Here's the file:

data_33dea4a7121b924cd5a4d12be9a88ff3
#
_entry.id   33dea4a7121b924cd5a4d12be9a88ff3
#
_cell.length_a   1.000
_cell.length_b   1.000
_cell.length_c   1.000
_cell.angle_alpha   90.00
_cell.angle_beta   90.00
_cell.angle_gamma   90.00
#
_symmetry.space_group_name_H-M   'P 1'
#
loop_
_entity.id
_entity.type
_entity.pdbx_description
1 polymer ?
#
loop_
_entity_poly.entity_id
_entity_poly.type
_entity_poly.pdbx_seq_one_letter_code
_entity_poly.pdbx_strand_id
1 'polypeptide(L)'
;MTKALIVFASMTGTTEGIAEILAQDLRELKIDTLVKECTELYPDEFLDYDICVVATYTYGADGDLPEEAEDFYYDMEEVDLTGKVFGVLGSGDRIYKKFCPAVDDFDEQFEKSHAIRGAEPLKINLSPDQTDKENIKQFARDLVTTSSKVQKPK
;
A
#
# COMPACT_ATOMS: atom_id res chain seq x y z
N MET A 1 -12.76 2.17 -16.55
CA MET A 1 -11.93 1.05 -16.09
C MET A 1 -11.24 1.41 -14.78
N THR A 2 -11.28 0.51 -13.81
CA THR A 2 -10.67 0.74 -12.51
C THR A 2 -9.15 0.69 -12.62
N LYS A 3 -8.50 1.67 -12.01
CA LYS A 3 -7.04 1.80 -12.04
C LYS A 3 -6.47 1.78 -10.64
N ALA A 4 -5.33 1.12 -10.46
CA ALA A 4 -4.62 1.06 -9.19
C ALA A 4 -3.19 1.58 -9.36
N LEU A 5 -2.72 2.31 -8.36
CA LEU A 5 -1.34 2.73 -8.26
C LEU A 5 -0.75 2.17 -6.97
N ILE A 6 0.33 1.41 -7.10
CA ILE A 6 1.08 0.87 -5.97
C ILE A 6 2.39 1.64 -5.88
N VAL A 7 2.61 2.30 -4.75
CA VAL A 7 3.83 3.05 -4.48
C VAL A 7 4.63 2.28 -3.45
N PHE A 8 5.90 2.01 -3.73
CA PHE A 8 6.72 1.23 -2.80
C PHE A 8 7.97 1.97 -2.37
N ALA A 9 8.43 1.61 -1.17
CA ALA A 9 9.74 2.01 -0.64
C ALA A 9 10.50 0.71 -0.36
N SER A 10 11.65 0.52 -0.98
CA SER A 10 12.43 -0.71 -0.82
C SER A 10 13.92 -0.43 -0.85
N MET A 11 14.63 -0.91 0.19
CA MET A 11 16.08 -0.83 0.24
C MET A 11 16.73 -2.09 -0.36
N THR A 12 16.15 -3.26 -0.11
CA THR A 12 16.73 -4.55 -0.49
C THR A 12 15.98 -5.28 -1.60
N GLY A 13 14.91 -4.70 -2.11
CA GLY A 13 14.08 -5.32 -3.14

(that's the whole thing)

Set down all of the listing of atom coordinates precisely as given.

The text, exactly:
data_33dea4a7121b924cd5a4d12be9a88ff3
#
_entry.id   33dea4a7121b924cd5a4d12be9a88ff3
#
_cell.length_a   1.000
_cell.length_b   1.000
_cell.length_c   1.000
_cell.angle_alpha   90.00
_cell.angle_beta   90.00
_cell.angle_gamma   90.00
#
_symmetry.space_group_name_H-M   'P 1'
#
loop_
_entity.id
_entity.type
_entity.pdbx_description
1 polymer ?
#
loop_
_entity_poly.entity_id
_entity_poly.type
_entity_poly.pdbx_seq_one_letter_code
_entity_poly.pdbx_strand_id
1 'polypeptide(L)'
;MTKALIVFASMTGTTEGIAEILAQDLRELKIDTLVKECTELYPDEFLDYDICVVATYTYGADGDLPEEAEDFYYDMEEVDLTGKVFGVLGSGDRIYKKFCPAVDDFDEQFEKSHAIRGAEPLKINLSPDQTDKENIKQFARDLVTTSSKVQKPK
;
A
#
# COMPACT_ATOMS: atom_id res chain seq x y z
N MET A 1 -12.76 2.17 -16.55
CA MET A 1 -11.93 1.05 -16.09
C MET A 1 -11.24 1.41 -14.78
N THR A 2 -11.28 0.51 -13.81
CA THR A 2 -10.67 0.74 -12.51
C THR A 2 -9.15 0.69 -12.62
N LYS A 3 -8.50 1.67 -12.01
CA LYS A 3 -7.04 1.80 -12.04
C LYS A 3 -6.47 1.78 -10.64
N ALA A 4 -5.33 1.12 -10.46
CA ALA A 4 -4.62 1.06 -9.19
C ALA A 4 -3.19 1.58 -9.36
N LEU A 5 -2.72 2.31 -8.36
CA LEU A 5 -1.34 2.73 -8.26
C LEU A 5 -0.75 2.17 -6.97
N ILE A 6 0.33 1.41 -7.10
CA ILE A 6 1.08 0.87 -5.97
C ILE A 6 2.39 1.64 -5.88
N VAL A 7 2.61 2.30 -4.75
CA VAL A 7 3.83 3.05 -4.48
C VAL A 7 4.63 2.28 -3.45
N PHE A 8 5.90 2.01 -3.73
CA PHE A 8 6.72 1.23 -2.80
C PHE A 8 7.97 1.97 -2.37
N ALA A 9 8.43 1.61 -1.17
CA ALA A 9 9.74 2.01 -0.64
C ALA A 9 10.50 0.71 -0.36
N SER A 10 11.65 0.52 -0.98
CA SER A 10 12.43 -0.71 -0.82
C SER A 10 13.92 -0.43 -0.85
N MET A 11 14.63 -0.91 0.19
CA MET A 11 16.08 -0.83 0.24
C MET A 11 16.73 -2.09 -0.36
N THR A 12 16.15 -3.26 -0.11
CA THR A 12 16.73 -4.55 -0.49
C THR A 12 15.98 -5.28 -1.60
N GLY A 13 14.91 -4.70 -2.11
CA GLY A 13 14.08 -5.32 -3.14